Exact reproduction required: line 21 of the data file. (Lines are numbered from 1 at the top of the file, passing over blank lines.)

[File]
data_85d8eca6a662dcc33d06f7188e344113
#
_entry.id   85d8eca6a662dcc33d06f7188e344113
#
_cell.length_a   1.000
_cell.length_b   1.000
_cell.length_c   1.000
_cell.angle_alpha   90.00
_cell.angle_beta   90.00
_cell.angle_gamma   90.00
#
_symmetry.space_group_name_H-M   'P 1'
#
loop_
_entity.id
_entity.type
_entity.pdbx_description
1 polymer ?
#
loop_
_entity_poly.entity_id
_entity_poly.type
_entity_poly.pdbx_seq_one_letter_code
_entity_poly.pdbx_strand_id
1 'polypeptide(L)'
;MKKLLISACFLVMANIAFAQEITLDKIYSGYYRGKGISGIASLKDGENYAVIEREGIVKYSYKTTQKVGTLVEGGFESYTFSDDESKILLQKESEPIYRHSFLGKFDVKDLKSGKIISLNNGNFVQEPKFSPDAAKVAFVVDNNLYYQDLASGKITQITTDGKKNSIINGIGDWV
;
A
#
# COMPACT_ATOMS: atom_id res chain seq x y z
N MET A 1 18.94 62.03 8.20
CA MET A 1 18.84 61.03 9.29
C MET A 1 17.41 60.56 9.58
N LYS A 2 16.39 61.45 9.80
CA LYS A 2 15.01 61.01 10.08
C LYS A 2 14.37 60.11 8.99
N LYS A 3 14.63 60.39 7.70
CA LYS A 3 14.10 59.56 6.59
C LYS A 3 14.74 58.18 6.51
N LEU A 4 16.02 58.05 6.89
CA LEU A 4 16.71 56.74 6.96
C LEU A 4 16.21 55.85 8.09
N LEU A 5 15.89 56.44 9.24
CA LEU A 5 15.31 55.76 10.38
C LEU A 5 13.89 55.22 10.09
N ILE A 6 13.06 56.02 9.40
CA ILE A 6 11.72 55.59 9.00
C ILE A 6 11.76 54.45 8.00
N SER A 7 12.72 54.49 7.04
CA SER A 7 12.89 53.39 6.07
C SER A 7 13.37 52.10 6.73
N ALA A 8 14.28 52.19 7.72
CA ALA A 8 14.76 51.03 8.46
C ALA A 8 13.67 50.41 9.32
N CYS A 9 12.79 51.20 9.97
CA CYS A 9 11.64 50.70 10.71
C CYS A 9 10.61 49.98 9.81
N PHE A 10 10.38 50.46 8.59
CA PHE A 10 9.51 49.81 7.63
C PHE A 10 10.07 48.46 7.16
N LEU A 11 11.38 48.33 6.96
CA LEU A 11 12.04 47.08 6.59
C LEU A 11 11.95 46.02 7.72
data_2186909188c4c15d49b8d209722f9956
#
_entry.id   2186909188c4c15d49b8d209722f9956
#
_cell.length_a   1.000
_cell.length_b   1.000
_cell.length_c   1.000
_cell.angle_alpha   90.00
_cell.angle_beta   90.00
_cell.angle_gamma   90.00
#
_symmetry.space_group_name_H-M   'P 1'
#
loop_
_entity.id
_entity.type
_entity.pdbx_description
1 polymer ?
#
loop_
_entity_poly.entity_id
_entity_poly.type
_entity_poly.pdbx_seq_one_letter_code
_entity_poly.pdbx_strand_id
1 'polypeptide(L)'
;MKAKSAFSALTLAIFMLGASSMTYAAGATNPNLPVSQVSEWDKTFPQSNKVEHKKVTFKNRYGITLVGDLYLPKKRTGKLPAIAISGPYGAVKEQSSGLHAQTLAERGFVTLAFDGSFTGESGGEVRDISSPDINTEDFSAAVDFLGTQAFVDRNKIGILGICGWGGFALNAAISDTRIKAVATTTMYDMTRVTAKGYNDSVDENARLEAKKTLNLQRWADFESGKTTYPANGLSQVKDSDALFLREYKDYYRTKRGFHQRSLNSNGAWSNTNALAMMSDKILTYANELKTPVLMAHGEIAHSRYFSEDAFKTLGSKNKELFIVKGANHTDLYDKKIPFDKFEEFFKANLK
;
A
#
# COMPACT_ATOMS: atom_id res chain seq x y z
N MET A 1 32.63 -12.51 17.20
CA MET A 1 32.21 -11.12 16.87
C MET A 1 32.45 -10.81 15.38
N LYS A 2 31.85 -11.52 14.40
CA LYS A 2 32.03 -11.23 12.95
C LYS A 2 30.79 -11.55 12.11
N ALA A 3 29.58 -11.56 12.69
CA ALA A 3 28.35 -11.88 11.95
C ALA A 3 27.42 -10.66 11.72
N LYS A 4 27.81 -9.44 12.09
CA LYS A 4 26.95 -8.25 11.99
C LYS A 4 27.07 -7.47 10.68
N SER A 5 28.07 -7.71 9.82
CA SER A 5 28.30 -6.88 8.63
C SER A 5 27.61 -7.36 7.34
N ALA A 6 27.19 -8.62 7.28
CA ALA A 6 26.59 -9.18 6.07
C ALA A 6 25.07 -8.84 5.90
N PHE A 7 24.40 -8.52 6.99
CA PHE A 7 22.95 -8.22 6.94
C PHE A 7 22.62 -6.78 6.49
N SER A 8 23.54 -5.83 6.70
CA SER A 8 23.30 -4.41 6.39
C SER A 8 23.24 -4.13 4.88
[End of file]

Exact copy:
_entity_poly.entity_id